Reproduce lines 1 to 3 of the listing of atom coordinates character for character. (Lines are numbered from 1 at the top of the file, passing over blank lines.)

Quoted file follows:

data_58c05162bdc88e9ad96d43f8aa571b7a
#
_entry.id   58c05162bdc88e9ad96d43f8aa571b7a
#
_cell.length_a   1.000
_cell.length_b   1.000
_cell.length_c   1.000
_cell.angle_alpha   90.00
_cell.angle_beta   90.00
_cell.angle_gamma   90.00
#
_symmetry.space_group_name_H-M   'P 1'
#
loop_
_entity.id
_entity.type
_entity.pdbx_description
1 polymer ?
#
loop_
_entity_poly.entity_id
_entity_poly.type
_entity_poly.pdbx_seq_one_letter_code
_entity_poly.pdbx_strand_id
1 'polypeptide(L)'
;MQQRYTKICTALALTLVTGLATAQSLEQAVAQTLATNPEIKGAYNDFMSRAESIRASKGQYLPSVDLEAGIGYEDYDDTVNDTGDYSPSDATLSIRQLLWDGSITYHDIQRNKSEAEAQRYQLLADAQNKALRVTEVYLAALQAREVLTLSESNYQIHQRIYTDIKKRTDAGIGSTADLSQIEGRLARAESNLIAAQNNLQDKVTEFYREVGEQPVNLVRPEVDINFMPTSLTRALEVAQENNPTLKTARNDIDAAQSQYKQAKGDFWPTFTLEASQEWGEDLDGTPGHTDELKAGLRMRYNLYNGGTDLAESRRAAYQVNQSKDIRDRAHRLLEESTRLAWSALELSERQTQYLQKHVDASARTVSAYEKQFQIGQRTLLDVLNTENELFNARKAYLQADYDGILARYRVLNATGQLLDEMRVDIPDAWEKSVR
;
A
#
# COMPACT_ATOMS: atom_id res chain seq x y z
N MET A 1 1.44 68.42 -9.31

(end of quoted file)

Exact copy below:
data_58c05162bdc88e9ad96d43f8aa571b7a
#
_entry.id   58c05162bdc88e9ad96d43f8aa571b7a